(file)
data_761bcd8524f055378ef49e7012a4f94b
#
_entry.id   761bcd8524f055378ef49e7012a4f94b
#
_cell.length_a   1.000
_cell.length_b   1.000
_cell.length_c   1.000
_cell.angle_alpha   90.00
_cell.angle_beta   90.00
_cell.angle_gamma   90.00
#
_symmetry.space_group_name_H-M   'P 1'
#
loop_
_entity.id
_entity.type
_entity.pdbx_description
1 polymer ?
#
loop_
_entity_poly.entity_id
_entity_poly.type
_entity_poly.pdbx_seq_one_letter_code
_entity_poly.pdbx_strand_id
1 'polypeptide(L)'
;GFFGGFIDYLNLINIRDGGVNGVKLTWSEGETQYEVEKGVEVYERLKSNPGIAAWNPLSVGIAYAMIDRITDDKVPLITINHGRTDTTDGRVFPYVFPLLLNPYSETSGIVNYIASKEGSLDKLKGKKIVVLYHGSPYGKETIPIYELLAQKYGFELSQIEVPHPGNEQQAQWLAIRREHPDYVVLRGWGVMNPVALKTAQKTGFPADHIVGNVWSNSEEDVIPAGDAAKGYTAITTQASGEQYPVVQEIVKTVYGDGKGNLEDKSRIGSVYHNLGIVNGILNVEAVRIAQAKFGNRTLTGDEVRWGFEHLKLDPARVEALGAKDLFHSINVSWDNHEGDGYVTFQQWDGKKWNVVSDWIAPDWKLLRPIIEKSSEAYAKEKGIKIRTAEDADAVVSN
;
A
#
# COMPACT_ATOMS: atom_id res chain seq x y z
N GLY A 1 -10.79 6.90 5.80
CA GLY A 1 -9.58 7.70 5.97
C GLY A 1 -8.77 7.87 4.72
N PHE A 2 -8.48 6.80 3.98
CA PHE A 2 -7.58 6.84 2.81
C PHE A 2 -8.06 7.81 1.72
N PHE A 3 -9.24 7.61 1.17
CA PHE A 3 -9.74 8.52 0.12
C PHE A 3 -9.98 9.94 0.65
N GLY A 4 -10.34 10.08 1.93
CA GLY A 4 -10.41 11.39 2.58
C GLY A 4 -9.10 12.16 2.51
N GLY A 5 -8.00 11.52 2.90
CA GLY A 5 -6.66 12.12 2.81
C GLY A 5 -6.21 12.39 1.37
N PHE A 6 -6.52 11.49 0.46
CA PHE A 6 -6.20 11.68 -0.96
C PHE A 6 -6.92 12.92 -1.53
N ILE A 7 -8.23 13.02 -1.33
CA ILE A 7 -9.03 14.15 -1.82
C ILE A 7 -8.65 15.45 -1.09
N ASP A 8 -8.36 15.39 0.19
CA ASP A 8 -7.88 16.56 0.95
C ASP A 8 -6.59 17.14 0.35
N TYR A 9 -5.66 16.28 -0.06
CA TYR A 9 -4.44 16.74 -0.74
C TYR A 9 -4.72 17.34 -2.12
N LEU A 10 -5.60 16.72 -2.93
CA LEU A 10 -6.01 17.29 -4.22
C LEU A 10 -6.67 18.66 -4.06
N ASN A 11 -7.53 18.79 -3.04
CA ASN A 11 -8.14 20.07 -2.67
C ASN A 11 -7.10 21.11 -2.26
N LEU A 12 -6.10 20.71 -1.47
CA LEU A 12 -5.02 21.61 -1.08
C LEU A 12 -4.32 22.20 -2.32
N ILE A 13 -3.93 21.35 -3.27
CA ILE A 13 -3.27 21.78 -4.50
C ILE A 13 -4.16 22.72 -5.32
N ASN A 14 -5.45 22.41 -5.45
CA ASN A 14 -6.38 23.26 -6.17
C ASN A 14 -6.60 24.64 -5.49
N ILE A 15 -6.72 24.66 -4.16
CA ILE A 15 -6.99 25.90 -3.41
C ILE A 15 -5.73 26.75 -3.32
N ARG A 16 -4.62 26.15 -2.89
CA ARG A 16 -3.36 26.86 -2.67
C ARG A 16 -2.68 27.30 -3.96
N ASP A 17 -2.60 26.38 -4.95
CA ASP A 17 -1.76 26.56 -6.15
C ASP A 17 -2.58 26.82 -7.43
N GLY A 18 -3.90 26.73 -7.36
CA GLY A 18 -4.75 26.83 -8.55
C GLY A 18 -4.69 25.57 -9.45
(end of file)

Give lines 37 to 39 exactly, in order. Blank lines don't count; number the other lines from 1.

N PHE A 3 -9.24 7.61 1.17
CA PHE A 3 -9.74 8.52 0.12
C PHE A 3 -9.98 9.94 0.65